Taiwan does not have any formal defense ties with Australia, but as China’s military expands its power and presence in the South Pacific and threatens the Indo-Pacific region, there might soon be a need for bilateral strategic security cooperation between the two nations as an additional tool to uphold regional security and stability.
In an article titled “War-gaming tomorrow: ‘It’s possible this will end in an all-out invasion,’” published in the Weekend Australian newspaper on Sept. 11, Australian Senator Jim Molan, a retired major general in the Australian Army, outlined a potential scenario for Australia in the post-Afghanistan era.
“China has one strategic aim: to be dominant, first in the region and then perhaps in the world,” Molan wrote, later adding: “The US is the target. The CCP [Chinese Communist Party] objective is to reduce US power, and Taiwan should be seen as the means.”
“Taiwan may be used by China to entice US naval forces to enter an area of great vulnerability. China’s aim then would be to cause the US such heavy casualties that it has to withdraw from the western Pacific,” he wrote.
In other words, as Molan wrote, China’s strategy is to use a conflict in the Taiwan Strait to expel the US military from the Western Pacific.
In the past few years, the Australian government has sought to assimilate itself into the ASEAN alliance structure over regional security issues, and placed increased importance on the situation in the Taiwan Strait. Australia is on the front line of China’s military rise and sovereignty disputes in the South China Sea, and Canberra has therefore sought a long-term bilateral alliance with Washington.
A 2016 Australian Department of Defence white paper identified the strategic confrontation between the US and China as an important factor in the security of the Asia-Pacific region, adding that the US is Australia’s most important strategic partner.
A US Marine Corps contingent has since 2012 been stationed in Darwin, conducting exercises and training with the Australian Defence Force. In 2014, it was announced that the size of the deployment would increase to 1,150 marines, but the number has since risen to 2,500.
Australian Minister for Defence Peter Dutton told the Australian Broadcasting Corp in an April 24 interview that conflict with China over Taiwan “should not be discounted,” adding that Australia would make sure that “we continue to be a good neighbor in the region and that we work with our partners and with our allies. Nobody wants to see conflict.”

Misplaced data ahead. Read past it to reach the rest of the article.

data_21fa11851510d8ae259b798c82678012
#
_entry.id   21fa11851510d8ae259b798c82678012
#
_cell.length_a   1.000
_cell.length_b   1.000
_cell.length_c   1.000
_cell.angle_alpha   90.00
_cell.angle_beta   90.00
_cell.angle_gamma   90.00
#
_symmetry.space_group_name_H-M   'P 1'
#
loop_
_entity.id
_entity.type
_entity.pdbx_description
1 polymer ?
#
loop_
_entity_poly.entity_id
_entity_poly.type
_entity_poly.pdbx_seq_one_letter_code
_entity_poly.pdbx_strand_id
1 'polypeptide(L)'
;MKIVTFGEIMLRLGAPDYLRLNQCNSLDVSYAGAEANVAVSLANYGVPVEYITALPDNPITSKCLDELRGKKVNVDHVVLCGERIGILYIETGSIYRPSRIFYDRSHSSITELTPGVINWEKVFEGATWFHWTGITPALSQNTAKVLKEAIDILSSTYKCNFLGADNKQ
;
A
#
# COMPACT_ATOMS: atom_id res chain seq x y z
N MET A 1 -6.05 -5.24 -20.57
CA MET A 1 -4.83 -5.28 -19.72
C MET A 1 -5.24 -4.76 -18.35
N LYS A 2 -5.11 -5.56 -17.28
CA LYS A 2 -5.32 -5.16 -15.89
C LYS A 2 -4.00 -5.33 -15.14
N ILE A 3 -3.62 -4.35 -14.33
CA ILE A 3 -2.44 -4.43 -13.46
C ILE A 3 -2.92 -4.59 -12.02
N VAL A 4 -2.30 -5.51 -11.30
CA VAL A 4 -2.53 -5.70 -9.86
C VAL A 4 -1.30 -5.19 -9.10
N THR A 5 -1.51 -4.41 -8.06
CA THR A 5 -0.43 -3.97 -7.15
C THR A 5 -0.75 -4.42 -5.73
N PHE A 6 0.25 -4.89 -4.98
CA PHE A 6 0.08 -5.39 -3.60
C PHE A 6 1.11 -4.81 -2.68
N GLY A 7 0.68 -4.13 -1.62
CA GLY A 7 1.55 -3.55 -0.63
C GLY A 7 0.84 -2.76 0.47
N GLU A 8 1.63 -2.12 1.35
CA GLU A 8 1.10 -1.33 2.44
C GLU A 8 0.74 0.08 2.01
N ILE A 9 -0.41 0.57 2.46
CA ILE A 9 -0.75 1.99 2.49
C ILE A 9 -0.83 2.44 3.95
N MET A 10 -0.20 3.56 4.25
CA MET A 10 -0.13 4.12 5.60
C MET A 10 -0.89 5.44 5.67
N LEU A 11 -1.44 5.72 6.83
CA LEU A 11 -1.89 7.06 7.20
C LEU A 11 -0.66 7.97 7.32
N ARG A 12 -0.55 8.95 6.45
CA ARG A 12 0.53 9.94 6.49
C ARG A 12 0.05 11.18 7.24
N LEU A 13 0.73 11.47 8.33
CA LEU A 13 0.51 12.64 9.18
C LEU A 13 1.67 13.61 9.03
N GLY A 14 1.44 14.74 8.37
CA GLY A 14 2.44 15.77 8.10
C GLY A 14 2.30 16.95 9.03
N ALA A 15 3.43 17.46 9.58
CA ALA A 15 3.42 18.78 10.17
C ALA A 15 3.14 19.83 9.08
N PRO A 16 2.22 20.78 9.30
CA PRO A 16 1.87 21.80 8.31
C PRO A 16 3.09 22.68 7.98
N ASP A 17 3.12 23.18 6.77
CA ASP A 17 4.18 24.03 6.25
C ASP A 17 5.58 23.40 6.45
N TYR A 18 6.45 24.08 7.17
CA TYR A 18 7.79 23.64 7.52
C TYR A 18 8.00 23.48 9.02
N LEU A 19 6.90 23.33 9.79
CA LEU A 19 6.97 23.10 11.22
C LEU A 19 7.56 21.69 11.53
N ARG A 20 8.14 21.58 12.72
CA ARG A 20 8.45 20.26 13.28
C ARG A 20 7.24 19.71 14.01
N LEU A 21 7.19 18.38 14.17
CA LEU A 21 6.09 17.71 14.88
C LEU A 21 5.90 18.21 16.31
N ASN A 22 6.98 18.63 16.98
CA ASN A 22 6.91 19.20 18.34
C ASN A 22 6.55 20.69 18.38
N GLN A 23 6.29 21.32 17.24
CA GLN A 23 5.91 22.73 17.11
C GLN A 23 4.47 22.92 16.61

Dutton also said that China’s designs over Taiwan were increasingly apparent, and that the time had come for Australia’s military to shift its center of gravity toward neighboring regions.
A May 6 Australian Financial Review opinion article, titled “Australia draws the China line at Taiwan,” discussed the elevated tensions in the Taiwan Strait, saying that in the event of armed conflict, Australia and New Zealand might be obliged to at least provide tacit support to the US as required under the 1951 Australia, New Zealand, US Security Treaty.
To prevent Beijing from destroying the “status quo” in the Indo-Pacific region and invading Taiwan, Australia’s defense strategy is focused on augmenting its military force.
Australia’s 2020 Defense Strategic Update and 2020 Force Structure Plan say that in the coming decade Australia would increase defense spending by A$270 billion (US$196 billion at the current exchange rate).
Canberra has also taken concrete strategic action to check China’s expansion, including holding a Quadrilateral Security Dialogue meeting with the US, Japan and India in March, a two-plus-two meeting with Japan’s foreign and defense ministers in June, and this month’s unveiling of a trilateral security partnership with the UK and the US, called “AUKUS,” the first initiative of which is to help Australia develop a nuclear-powered submarine capability.
Australia and Taiwan share many of the same values: democracy, liberty, the rule of law and protection of human rights, as well as a healthy bilateral trade relationship. With Canberra paying closer attention to the China threat and the situation in the Taiwan Strait, Taipei should make full use of this strategic opportunity.
The military exchange mechanism between the US and Taiwan could provide an opportunity for Taipei to push for closer security cooperation with Canberra, including in the important areas of intelligence sharing, think tanks, cybersecurity and humanitarian assistance.
Yao Chung-yuan is a professor and former deputy director of the Ministry of National Defense’s strategic planning department.
Translated by Edward Jones
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